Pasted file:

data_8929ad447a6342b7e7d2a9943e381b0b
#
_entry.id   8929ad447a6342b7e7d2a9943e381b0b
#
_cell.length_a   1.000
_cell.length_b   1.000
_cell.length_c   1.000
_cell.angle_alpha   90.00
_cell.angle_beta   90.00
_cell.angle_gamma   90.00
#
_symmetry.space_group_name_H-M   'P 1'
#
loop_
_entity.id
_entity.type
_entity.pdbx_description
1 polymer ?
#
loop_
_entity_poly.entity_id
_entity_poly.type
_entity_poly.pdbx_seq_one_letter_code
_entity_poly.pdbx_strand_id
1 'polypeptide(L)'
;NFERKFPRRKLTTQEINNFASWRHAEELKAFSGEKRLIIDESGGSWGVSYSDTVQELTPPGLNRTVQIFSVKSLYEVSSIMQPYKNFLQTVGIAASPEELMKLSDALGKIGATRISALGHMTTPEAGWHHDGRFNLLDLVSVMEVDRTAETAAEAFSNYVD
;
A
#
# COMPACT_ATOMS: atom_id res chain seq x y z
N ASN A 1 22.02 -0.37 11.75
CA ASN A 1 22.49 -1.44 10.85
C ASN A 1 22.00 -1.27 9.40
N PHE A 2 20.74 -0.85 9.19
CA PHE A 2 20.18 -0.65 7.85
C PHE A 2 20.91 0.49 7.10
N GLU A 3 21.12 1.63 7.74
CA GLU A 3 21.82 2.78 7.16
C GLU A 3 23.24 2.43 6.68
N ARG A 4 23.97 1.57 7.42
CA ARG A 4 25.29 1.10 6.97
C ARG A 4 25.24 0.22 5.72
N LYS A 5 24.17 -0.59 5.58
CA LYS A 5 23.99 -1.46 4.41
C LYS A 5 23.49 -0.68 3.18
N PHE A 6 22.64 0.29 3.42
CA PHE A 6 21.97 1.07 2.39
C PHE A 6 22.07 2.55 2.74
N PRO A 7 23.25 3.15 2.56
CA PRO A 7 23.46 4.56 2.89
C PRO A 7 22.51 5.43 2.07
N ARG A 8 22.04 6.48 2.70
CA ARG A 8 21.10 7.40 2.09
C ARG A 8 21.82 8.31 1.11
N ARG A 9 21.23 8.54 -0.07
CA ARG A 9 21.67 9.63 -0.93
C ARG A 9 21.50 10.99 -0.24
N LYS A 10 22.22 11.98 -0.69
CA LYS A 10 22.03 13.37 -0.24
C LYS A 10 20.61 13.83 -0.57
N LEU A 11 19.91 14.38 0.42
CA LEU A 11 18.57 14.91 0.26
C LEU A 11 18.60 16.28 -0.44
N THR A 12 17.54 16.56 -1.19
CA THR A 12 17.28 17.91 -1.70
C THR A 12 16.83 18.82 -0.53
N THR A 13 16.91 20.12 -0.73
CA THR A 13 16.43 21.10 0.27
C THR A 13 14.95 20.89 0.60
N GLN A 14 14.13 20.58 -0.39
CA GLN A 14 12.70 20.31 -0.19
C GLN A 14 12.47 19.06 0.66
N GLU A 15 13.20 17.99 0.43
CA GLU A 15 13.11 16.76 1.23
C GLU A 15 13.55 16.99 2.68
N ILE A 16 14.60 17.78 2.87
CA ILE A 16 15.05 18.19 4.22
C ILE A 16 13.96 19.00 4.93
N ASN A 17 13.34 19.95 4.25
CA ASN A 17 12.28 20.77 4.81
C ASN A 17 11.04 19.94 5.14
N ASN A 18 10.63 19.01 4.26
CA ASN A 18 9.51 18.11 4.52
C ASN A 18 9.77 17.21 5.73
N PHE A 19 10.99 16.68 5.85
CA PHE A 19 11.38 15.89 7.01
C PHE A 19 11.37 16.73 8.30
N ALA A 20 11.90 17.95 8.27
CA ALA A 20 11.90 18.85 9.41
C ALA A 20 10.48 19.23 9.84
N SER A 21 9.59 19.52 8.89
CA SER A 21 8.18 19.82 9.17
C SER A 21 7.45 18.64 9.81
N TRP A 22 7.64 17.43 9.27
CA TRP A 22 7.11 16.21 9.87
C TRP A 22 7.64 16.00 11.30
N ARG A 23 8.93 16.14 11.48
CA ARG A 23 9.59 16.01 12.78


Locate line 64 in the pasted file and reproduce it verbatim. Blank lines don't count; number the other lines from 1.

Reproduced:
N THR A 12 17.54 16.56 -1.19